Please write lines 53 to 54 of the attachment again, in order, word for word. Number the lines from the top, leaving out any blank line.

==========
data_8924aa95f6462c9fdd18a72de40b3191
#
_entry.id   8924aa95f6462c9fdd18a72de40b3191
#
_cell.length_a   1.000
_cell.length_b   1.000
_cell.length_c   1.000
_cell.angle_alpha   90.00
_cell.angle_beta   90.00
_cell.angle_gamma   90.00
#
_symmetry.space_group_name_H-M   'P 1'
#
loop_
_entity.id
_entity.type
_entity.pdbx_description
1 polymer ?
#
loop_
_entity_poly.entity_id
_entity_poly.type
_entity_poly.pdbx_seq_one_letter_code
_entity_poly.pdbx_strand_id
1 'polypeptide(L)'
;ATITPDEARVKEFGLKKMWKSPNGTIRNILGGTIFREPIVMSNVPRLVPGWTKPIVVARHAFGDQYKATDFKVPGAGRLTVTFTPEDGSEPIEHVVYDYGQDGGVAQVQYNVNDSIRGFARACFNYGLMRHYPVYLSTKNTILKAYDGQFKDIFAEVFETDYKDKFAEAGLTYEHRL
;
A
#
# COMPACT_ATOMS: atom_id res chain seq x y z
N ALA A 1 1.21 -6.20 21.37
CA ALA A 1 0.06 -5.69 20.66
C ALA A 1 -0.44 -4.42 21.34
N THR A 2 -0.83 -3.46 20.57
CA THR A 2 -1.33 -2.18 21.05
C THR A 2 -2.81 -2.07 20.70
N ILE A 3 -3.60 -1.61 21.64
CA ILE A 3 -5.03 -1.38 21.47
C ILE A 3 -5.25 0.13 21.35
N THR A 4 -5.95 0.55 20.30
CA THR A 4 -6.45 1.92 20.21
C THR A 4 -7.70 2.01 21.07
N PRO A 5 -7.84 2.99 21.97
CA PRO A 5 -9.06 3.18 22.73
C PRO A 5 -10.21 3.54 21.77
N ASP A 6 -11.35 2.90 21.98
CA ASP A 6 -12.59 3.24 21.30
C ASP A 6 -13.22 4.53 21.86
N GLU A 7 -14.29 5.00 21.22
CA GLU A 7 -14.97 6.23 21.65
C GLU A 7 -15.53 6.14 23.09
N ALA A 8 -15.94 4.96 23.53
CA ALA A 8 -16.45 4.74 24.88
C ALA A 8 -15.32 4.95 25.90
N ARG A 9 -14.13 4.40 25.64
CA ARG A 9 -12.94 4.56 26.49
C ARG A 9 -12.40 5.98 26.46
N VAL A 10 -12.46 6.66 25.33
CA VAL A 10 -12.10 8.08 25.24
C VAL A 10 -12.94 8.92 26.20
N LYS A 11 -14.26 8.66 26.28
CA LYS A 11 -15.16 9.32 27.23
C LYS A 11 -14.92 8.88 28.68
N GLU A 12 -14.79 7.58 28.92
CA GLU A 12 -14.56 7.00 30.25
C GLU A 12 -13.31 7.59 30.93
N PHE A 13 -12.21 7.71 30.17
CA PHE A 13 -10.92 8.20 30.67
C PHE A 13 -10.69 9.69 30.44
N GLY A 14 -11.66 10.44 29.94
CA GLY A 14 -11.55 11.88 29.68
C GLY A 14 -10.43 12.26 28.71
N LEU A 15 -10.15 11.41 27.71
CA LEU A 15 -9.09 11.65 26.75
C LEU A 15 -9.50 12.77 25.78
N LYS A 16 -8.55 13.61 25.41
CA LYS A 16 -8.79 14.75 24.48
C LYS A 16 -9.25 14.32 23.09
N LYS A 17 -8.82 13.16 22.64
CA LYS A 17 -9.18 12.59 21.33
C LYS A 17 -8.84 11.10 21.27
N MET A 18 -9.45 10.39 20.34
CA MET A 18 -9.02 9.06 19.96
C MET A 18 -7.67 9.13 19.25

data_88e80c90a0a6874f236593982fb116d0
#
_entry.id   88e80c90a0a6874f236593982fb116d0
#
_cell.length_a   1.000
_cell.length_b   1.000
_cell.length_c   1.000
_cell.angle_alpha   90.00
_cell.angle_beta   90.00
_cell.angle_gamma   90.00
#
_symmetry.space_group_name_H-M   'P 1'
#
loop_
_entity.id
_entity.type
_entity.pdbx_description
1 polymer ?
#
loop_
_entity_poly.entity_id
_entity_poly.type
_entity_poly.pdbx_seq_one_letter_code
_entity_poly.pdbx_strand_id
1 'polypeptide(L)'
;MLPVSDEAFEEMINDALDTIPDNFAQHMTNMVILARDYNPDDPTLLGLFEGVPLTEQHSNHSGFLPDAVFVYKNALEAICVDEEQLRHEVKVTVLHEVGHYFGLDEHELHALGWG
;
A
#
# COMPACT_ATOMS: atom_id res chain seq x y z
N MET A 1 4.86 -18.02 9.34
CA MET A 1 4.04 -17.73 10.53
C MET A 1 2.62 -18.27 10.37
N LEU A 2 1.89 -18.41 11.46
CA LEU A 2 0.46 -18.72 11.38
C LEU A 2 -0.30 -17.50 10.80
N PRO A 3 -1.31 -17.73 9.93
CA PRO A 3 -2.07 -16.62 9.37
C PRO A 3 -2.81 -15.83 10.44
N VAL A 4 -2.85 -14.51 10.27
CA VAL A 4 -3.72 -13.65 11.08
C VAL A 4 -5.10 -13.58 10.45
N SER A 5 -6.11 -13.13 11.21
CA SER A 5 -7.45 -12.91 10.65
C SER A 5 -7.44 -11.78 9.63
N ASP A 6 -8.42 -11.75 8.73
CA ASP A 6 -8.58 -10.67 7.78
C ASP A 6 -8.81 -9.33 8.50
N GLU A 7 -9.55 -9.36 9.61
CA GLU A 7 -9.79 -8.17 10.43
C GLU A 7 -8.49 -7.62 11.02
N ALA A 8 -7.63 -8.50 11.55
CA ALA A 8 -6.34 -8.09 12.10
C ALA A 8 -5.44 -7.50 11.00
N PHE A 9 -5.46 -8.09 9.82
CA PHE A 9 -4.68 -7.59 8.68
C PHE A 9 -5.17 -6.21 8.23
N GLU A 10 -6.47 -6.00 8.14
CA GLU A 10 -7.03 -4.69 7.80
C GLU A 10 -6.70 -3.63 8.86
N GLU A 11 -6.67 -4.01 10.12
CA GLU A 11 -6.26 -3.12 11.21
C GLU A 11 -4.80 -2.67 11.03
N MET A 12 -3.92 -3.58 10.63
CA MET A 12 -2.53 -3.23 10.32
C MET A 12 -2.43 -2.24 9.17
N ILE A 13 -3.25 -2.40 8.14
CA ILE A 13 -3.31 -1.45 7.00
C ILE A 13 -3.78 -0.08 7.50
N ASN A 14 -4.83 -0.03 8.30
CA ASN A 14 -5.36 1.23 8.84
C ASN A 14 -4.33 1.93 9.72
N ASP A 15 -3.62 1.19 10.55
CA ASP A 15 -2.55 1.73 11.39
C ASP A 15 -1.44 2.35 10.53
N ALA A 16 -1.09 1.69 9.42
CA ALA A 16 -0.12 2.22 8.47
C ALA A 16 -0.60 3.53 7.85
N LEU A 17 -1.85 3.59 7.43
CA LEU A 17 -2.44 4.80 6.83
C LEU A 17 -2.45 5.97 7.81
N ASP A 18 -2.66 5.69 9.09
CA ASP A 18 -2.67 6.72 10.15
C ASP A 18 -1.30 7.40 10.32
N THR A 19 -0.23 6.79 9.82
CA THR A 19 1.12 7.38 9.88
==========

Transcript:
CA ALA A 8 -16.45 4.74 24.88
C ALA A 8 -15.32 4.95 25.90